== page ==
Here you are, ready to undertake the most challenging “peak” in your academic career! Only a small handful of people ever successfully climb that peak, but with a focused effort, it can be done!
ABD stands for “all but dissertation,” a description of a student who has finished coursework and passed comprehensive exams, but has yet to complete and defend the doctoral thesis. Today, the Ph.D. Completion Project estimates that the ten-year completion rate (that is, someone’s status a decade after they begin) is 55–64 percent in STEM, 56 percent in the social sciences, and 49 percent in the humanities.
- via Slate Magazine
By now, you have completed your undergraduate work and most likely are either finishing or finished with your master’s degree. You are at the end of one part of your academic journey and are now moving to the next.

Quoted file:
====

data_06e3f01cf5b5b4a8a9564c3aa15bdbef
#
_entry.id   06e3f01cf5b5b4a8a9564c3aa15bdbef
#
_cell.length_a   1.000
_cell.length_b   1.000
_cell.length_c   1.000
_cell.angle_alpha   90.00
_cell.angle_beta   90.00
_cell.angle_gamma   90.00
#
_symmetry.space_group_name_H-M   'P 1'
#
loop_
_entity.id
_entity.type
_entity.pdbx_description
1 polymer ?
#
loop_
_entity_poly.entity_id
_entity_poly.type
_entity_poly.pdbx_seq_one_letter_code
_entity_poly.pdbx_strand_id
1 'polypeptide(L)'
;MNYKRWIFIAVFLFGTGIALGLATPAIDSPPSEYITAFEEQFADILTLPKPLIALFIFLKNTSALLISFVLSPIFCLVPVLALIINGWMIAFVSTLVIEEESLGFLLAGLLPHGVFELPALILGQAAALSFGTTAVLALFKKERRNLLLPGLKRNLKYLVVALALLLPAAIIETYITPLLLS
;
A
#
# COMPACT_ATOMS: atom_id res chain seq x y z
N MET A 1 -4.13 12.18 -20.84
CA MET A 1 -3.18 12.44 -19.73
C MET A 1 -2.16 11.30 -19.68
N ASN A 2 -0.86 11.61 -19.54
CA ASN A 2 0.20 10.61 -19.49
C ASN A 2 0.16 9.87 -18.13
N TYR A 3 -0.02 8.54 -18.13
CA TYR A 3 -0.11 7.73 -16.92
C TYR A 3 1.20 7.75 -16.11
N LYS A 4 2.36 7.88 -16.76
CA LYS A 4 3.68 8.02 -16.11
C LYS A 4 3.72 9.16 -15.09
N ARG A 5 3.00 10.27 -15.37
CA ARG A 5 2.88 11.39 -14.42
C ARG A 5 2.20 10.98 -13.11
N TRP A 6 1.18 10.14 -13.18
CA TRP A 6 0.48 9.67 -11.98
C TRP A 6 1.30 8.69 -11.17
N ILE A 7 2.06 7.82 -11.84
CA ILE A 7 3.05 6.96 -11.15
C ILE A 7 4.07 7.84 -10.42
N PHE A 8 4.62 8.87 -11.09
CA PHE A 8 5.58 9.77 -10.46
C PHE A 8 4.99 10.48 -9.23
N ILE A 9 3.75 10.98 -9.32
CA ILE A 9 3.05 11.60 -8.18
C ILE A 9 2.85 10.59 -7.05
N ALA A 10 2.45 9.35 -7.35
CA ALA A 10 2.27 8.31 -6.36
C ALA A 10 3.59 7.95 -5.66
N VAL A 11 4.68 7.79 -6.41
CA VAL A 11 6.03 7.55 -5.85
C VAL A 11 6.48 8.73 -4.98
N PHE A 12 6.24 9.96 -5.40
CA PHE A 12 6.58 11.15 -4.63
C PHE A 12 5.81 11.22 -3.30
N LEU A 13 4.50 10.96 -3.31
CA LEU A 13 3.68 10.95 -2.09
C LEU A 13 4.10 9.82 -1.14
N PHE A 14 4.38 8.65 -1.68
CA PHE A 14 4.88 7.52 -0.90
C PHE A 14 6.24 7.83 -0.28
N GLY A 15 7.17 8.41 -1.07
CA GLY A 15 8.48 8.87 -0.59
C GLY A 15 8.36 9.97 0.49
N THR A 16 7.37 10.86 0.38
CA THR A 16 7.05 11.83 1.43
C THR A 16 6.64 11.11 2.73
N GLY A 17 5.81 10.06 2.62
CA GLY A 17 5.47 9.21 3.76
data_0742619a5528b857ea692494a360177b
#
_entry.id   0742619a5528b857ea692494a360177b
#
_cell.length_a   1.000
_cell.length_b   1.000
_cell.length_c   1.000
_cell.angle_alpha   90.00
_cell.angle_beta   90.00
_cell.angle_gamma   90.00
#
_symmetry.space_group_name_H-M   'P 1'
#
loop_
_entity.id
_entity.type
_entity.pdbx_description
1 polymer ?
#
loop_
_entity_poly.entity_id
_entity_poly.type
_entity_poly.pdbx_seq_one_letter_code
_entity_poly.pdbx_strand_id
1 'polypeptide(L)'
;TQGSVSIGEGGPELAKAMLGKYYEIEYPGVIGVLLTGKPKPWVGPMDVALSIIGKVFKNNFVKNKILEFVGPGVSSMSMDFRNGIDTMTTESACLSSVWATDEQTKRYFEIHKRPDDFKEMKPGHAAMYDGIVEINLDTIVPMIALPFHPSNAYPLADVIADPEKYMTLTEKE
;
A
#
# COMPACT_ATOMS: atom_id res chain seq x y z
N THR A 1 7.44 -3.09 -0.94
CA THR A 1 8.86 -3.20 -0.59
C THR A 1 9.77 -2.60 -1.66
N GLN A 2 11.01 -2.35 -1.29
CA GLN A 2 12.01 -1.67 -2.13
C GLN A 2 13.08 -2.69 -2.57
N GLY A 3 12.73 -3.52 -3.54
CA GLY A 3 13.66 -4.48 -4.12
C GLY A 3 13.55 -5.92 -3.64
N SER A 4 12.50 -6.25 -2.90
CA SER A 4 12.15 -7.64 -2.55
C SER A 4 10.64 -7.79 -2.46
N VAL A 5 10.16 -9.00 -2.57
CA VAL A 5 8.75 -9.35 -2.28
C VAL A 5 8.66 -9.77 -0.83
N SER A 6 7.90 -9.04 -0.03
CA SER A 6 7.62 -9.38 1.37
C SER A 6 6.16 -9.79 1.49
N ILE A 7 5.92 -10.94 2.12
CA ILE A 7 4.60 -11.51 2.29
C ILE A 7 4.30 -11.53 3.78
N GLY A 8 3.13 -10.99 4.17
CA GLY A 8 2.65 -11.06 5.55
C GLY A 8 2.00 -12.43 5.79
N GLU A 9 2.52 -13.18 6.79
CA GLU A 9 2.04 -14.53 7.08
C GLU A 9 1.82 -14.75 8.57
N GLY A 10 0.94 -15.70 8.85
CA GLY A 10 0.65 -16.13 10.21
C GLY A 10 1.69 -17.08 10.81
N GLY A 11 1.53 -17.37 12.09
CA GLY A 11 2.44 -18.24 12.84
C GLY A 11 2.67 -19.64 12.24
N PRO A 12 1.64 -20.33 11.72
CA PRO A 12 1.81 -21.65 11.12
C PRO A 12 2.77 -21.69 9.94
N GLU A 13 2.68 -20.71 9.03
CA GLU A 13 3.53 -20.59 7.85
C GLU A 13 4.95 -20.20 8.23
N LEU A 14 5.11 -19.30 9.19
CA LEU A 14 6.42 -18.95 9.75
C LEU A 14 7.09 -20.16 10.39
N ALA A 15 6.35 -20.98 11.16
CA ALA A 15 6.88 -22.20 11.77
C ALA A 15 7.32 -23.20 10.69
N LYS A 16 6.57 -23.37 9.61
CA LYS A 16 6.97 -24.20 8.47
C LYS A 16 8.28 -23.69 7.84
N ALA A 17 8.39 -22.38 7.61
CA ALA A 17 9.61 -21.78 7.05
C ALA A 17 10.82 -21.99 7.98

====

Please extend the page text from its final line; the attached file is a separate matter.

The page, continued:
Steps in the Academic Journey
Baccalaureate Degree- Introduction to Higher Education
At the undergraduate level, education was more about gaining a foundational knowledge of a subject. While your professors hopefully challenged you to do more than regurgitating what you learned in class, the focus was still the same: learn the basics and synthesize those into your particular understanding of the subject.
Master’s Degree: Mastery of A Particular Body of Knowledge
Moving to a masters level gave you opportunities to refine your perspectives and develop your philosophy about the specialty being studied, improving your position to gain more than a general understanding of the subject. Your goal was to "master" the subject area, to learn where you "fit," your niche in the larger academic community.
Doctorate: Creating New Material for a Body of Knowledge